Multiple Choice Questions 115

References 116

7 Digital Design Using Switches 117

7.1 Switch-Level Model 117

7.2 Digital Design Using CMOS Technology 118

7.3 CMOS Inverter 119

7.4 Design and Implementation of the Combinational Circuit Using Switches 120

7.4.1 Types of Switches 120

7.4.2 CMOS Switches 121

7.4.3 Resistive Switches 121

7.4.4 Bidirectional Switches 122

7.4.5 Supply and Ground Requirements 122

7.5 Logic Implementation Using Switches 123

7.5.1 Digital Design with a Transmission Gate 127

7.6 Implementation with Bidirectional Switches 127

7.6.1 Multiplexer Using Switches 127

7.7 Verilog Switch-Level Description with Structural-Level Modeling 131

7.8 Delay Model with Switches 131

Review Questions 132

Multiple Choice Questions 133

References 134

8 Advance Verilog Topics 135

8.1 Delay Modeling and Programming 135

8.1.1 Delay Modeling 135

8.1.2 Distributed-Delay Model 135

8.1.3 Lumped-Delay Model 136

8.1.4 Pin-to-Pin-Delay Model 137

8.2 User-Defined Primitive (UDP) 138

8.2.1 Combinational UDPs 139

8.2.2 Sequential UDPs 142

8.2.3 Shorthands in UDP 144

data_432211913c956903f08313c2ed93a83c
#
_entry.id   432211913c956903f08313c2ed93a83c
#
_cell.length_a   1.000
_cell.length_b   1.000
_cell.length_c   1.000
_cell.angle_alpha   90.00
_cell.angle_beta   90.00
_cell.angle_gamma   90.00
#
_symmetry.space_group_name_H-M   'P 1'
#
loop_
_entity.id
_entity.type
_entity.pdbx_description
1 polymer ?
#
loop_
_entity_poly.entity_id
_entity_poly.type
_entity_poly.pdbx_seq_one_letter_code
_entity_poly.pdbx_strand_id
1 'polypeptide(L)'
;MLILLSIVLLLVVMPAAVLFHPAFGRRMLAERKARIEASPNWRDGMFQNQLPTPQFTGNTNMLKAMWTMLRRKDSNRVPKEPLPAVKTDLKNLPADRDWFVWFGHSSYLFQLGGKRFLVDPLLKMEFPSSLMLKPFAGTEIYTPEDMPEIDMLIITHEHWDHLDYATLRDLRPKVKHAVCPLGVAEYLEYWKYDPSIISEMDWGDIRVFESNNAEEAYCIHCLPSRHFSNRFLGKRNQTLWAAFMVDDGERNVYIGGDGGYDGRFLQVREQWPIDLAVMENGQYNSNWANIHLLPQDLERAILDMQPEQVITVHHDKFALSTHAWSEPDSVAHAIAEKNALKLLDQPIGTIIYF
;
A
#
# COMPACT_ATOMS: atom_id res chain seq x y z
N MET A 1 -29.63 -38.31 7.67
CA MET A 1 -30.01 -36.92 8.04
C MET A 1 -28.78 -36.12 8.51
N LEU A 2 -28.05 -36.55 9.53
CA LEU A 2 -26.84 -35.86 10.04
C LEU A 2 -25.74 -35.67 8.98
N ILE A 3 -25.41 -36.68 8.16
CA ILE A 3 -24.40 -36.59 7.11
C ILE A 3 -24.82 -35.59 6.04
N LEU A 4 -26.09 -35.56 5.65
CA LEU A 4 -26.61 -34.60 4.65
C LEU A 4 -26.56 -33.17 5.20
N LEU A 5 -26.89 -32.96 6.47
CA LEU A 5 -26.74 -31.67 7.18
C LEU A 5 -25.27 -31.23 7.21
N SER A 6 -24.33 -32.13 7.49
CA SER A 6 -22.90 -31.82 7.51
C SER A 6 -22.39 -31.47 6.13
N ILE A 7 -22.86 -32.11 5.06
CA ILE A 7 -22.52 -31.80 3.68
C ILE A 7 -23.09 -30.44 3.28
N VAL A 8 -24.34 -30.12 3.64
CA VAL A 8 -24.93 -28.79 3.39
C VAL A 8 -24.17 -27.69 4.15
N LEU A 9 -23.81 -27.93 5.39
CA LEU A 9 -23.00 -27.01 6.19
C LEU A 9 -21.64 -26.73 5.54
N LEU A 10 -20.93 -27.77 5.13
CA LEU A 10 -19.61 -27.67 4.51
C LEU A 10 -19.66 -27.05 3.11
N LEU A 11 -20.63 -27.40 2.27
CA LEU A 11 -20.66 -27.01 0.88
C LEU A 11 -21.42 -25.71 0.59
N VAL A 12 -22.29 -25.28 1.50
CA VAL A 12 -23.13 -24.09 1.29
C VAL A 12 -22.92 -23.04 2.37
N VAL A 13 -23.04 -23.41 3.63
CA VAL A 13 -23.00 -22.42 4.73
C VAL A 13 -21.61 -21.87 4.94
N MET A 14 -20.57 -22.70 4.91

8.3 Task and Function 144

8.3.1 Difference between Task and Function 144

8.3.2 Syntax of Task and Function Declaration 145

8.3.3 Invoking Task and Function 147

8.3.4 Examples of Task Declaration and Invocation 147

8.3.5 Examples of Function Declaration and Invocation 148

Review Questions 148

Multiple Choice Questions 149

References 149

9 Programmable and Reconfigurable Devices 151

9.1 Logic Synthesis 151

9.1.1 Technology Mapping 151

9.1.2 Technology Libraries 152

9.2 Introduction of a Programmable Logic Device 152

9.2.1 PROM, PAL and PLA 153

9.2.2 SPLD and CPLD 154

9.3 Field-Programmable Gate Array 156

9.3.1 FPGA Architecture 158

9.4 Shannon's Expansion and Look-up Table 158

9.4.1 2-Input LUT 159

9.4.2 3-Input LUT 160

9.5 FPGA Families 161

9.6 Programming with FPGA 161

9.6.1 Introduction to Xilinx Vivado Design Suite for FPGA-Based Implementations 163

9.7 ASIC and Its Applications 163

Review Questions 164

Multiple Choice Questions 164

References 167

10 Project Based on Verilog HDLs 169